By Camille Furst
She began by listing off their names.
Jenny Lumet; Bobbie Phillips; Anthony Rapp; Katherine Brooks Harris; Lulu Garcia-Navarro; Vanessa Tyson; Jennifer Araoz; Jane Doe; John Doe.
In the room filled with hundreds of people, everyone was fully aware of their alleged perpetrators’ names. But only a few hands rose when asked if they were aware of these victims’.
“The names of these men we hear over and over and over again,” said Tarana Burke, the civil rights activist who founded the Me Too movement in 2006. “The names of these survivors, and really, the lives of these survivors, are inconsequential to most people … because the mainstream media doesn’t have an interest in telling us, and we haven’t asked.”
Anti-Violence Initiatives and the department of women’s, gender, and sexuality studies hosted “Tarana Burke, Compassionate Advocacy,” where students, professors and local activists flooded into Kendall Hall on Sept. 23 to listen to Burke’s words.
Before the main event, Burke hosted a private session in the Biology Building lounge for those heavily involved in activism, including women’s gender, and sexuality majors and those involved with AVI. Burke answered questions about activism work and compassionate advocacy.
One of the main topics of conversation turned to self-care and the well-being of activists themselves. Burke mentioned that everyone on her team is a survivor — and while that makes the work more fulfilling, it can be an emotionally heavy line of work.
When it comes to having compassion for perpetrators, “it’s not easy,” she said. “It’s just possible.”
Zachary Gall (’13), the director at the Office of Violence Against Women Grant Project and one of the prevention education specialists at the College, found the private session to be the most illuminating. Having graduated from the College with degrees in English and psychology, he currently works on the professional staff of AVI. Gall’s work has been heavily concerned with social justice and victim support and advocacy.
“What ‘Me Too’ really did … (was) create a little discomfort,” Gall told The Signal. “Because we don’t change unless we’re uncomfortable. And so Me Too generated that discomfort of like, ‘wow, people are getting hurt in my community. Maybe I can do something about that.’”
However, during Burke’s main speech, she spoke of her work’s background. The idea came to her 20 years ago when she was writing on a legal pad on her living room floor. She said that she never expected to speak in front of an audience of people who wanted to listen.
During the Q&A portion of the event, Burke addressed questions about supporting victims, searching for community and finding “empowerment through empathy.” She emphasized the importance of treating sexual violence for what it is rather than concealing it behind closed doors.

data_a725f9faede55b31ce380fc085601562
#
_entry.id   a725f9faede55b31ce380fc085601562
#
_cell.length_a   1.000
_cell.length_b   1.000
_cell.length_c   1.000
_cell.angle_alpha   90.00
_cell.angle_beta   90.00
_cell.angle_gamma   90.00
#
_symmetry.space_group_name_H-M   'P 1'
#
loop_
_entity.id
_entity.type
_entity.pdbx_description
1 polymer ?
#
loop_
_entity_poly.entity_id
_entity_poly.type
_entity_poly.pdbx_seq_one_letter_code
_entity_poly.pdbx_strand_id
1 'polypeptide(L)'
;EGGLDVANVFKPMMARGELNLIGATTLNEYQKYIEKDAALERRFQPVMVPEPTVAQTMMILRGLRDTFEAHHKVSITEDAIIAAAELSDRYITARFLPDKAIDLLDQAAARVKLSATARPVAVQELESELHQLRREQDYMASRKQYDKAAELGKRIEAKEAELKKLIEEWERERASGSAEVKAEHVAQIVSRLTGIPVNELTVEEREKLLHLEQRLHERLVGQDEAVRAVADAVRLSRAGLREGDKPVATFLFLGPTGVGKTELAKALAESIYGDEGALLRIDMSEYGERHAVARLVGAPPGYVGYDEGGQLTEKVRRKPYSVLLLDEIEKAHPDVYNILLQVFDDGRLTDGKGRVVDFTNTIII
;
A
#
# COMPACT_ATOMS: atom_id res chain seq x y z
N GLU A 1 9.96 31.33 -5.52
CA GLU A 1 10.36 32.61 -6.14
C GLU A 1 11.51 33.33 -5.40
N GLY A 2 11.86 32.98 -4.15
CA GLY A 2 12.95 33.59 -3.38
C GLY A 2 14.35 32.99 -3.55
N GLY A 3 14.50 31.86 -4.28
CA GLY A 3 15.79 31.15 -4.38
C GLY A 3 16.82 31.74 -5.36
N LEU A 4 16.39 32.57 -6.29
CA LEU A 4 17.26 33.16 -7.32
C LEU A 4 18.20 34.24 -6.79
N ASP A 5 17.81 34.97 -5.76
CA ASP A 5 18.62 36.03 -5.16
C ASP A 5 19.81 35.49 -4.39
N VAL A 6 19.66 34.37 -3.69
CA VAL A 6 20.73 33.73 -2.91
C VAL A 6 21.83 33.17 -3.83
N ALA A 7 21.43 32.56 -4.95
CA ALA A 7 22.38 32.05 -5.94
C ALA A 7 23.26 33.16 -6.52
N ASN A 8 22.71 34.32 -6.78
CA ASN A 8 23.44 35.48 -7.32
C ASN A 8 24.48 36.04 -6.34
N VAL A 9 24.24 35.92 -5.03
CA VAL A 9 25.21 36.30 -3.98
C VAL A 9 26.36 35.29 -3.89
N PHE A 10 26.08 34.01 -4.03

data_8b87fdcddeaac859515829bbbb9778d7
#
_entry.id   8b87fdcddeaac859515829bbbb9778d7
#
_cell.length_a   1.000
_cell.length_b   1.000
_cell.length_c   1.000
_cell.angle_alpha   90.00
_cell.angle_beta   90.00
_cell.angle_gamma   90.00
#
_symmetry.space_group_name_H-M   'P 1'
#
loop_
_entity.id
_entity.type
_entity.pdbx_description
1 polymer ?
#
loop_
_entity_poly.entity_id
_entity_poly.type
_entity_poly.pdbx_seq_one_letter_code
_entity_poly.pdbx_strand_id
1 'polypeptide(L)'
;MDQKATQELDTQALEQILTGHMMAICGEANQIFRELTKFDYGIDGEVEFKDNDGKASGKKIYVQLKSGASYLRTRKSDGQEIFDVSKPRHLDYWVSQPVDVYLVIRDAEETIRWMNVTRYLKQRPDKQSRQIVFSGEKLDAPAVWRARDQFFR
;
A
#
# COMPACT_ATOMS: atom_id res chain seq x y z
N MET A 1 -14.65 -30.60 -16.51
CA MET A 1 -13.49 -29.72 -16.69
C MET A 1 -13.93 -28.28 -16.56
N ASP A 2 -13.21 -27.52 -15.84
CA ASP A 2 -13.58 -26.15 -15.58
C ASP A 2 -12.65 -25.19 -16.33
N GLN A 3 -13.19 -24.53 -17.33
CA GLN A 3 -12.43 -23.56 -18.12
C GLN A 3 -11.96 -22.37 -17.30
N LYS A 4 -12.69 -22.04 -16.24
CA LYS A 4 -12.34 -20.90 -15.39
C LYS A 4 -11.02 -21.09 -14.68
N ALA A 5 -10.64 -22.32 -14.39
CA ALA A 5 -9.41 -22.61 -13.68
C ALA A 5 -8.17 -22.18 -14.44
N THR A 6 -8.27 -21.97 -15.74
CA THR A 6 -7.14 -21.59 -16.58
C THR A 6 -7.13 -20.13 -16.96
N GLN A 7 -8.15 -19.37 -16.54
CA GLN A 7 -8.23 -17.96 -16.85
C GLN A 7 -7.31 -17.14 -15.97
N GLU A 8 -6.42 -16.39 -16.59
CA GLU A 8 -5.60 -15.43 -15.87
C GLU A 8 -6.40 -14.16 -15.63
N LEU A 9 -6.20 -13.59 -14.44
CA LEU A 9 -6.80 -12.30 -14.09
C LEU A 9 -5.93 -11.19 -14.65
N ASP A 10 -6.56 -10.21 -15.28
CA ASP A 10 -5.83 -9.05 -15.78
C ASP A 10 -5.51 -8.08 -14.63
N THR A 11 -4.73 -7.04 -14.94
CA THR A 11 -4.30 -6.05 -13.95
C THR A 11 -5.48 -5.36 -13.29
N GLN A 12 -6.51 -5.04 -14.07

Burke also questioned the audience on why if an act of physical violence were to occur, the whole community would be in uproar, but if the act was sexual violence, “we don’t see the same response.”
According to Burke, one of the factors in the manifestation of the Me Too movement was to bring awareness and give victims a chance to speak out, regardless of race, ethnicity or sexuality.
Nonetheless, her team continues to receive messages and emails asking about the effectiveness of the movement in terms of recent sexual assault cases regarding notable celebrities, including Jeffrey Epstein and Tony Robbins. Burke’s response is that the movement isn’t necessarily meant to cause a shift, but rather a stir.
“It’s at the stage for a shift, but that really depends on what you do next,” she said.
Salomine Ekambi, a sophomore public health major who attended the event, agreed with Burke’s sentiments.
“People typically shy away from topics that make them uncomfortable,” she said. “If we don’t talk about it, things will remain the same.”
For the future, Gall also agrees that more work still needs to be done.
“I think (the event) will help us remember to be responsive,” he said. “It’s going to remind us that … needs shift and things change, and we want to be adaptive to that.”
But the energy in the room shifted at the end of Burke’s presentation. Audience members were emotional and uplifted as she finished her speech.
“I shouldn’t be making these speeches in five years,” she said. “I shouldn’t be the face of the Me Too movement in five years. I am praying every single day that one of you … will say, ‘you know what? Your idea was good, but this is better.’ So I’m asking you to join me. Let us heal together. Let’s heal ourselves, and let’s heal our communities. And if you are ready to do that, I can only leave you with these two words: me too.”